I will go back to my 3 bucket hand wash, and 2x a year bringing out the polishing tools.

 

@$$hole driving

I often flow with traffic keeping a low key, and cluck-cluck people who do dumb a-hole driving stunts around me. Phoenix (and SE Phoenix) drivers rarely fail to amuse me.

But once in a while, I get an itch, and to scratch it, I need to drive like an a-hole. Honestly, it can be fun, as long as you do it in limited doses, and take care to not be near Johnny Law when you break free. Last night was one of those occasions.  I noticed that my usual path out of work was jammed, so I flipped a bitch, and hightailed it to back streets. Nothing like revving Stewie up, and rowing the gear box. The hard compound street tires (Yokohama S-Drives) have a little give, yet they break free fairly predictably. Make fun for aggressive cornering.

I got my start in aggressive driving tactics a long time ago. After the CX500 got wrecked, my next street bike was a 1979 XL500S. I lost the Titanic-sinking stock muffler, put on a SuperTrapp, and went about terrorizing neighborhoods. That was a fun hooligan bike, and it taught me how to be an a-hole, yet not get caught.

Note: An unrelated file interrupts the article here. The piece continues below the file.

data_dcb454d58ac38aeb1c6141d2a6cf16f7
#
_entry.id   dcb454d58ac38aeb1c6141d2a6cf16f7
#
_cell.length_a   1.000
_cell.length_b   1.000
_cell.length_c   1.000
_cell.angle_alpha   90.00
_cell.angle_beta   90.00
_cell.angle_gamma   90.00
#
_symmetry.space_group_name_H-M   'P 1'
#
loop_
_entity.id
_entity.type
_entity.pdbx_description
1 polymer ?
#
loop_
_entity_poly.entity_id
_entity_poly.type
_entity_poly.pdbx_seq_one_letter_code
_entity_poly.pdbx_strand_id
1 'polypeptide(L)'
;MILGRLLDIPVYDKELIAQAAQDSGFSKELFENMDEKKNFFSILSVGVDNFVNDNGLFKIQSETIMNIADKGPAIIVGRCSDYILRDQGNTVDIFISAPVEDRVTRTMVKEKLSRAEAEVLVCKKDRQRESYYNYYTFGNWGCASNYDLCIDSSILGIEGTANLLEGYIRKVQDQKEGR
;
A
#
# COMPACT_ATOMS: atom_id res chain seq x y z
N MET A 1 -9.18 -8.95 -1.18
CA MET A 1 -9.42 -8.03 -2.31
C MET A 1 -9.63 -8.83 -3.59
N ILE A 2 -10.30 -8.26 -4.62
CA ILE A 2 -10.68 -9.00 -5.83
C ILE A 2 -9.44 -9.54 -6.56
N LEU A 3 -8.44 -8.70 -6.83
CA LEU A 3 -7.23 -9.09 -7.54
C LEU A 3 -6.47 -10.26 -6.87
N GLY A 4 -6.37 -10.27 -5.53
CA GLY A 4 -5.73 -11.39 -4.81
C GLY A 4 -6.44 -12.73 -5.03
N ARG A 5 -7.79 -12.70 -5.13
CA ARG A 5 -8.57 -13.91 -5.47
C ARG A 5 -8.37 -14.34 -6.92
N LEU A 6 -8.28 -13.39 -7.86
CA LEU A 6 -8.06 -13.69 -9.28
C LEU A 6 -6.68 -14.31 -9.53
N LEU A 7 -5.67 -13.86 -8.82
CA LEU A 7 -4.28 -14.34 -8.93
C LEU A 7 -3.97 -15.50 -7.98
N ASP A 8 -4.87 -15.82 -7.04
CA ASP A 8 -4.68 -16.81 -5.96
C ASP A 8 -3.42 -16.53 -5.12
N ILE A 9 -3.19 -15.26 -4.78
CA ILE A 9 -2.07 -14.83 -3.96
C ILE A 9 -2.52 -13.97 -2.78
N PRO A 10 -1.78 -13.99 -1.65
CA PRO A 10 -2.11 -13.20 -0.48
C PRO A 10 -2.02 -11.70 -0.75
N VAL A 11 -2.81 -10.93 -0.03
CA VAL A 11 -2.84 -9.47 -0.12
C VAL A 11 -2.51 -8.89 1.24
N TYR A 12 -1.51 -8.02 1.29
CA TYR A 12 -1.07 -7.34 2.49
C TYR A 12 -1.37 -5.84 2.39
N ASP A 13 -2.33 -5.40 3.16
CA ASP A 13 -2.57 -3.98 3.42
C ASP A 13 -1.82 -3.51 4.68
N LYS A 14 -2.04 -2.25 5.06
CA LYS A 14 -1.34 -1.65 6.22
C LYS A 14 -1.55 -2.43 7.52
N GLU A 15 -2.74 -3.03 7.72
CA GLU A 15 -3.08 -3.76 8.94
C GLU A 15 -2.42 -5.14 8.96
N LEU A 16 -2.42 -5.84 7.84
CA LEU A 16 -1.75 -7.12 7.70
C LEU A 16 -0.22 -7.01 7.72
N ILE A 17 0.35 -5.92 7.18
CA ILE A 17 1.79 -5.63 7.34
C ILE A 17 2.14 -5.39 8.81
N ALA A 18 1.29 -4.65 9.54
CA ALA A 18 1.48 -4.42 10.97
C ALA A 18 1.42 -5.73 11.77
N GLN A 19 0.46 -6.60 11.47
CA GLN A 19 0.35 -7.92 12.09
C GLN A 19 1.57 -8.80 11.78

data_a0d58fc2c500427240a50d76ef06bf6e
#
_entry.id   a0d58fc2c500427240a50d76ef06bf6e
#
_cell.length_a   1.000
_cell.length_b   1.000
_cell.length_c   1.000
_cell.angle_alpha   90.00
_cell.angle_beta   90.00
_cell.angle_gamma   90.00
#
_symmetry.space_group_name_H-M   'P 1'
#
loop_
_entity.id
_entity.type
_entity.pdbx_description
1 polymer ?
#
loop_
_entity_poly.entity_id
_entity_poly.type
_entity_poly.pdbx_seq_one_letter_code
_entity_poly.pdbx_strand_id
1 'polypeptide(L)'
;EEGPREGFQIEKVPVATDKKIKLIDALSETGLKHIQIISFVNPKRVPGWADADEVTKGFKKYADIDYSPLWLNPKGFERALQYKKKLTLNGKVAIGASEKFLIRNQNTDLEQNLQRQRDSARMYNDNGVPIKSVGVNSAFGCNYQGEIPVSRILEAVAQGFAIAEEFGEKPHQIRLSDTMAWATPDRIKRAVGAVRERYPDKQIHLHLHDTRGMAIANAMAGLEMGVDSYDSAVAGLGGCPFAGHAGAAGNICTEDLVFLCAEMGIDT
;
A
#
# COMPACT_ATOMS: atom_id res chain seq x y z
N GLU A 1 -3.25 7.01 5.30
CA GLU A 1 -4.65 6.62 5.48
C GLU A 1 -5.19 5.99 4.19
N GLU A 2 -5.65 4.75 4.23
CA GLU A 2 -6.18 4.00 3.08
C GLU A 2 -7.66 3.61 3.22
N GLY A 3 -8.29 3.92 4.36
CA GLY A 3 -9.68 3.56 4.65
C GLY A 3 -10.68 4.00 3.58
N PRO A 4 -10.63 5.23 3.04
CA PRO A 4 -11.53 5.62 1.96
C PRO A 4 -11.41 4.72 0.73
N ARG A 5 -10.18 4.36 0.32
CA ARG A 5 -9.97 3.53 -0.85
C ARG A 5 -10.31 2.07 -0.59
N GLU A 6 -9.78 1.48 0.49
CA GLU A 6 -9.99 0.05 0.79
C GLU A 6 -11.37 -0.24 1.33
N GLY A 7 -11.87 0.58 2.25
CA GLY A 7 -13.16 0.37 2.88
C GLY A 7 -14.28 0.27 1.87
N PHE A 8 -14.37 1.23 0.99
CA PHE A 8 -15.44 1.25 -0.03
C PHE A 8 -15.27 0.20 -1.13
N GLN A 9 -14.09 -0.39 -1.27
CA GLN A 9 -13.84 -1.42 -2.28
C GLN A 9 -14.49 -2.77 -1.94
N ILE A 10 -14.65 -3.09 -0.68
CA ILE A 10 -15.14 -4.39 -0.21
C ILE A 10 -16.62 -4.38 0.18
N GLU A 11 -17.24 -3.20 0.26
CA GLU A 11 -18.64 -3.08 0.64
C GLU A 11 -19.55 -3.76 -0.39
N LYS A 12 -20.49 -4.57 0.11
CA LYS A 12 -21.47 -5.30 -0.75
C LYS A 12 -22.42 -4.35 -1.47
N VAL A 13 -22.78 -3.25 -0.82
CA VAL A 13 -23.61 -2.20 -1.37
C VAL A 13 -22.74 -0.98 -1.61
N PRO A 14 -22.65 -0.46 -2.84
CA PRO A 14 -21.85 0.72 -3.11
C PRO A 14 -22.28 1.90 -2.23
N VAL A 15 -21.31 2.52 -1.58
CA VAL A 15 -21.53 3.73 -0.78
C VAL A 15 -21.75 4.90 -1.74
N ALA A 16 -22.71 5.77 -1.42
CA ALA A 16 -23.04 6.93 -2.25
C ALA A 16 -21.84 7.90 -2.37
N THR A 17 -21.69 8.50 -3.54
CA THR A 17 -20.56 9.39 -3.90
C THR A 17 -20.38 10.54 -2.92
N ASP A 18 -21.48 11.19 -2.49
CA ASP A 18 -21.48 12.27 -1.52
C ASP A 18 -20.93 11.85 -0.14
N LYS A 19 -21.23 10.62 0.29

My first 4 wheeled A-hole-ness was in an old RX-7.  I think it was an ’83, or maybe older. It was quick, light, handled well, and had OK brakes. It was a lot of fun to cut in and out of traffic in.

My '05 Honda S-2000. The best car I have ever owned
My ’05 Honda S-2000. The best car I have ever owned

Fast forward to now, and I drive probably the most balanced, reasonably prices sports cars around, a 2005 Honda S-2000. Affectionately known as “Stewies”, it is a blast to drive. Now most of the time, I do my sedate 15 mile round trip to the office at the speed limit. But once in a while, I feel the need to air it out. And the car has the pedigree to do it. Redline at 8K RPM, 6 speed transmission (4th gear at redline is just 100 mph), and the vtec hit at 6K RPM when the valve timing changes is fun.

Of course, I am cautious to never cut loose in front of the po-po. And the great thing about the Stewie is that you don;t have to get to supra legal speed to have fun driving it. Taking a 90 degree corner at 45mph, kissing the apex, and drifting back into the lane is just fun, (but a little reckless)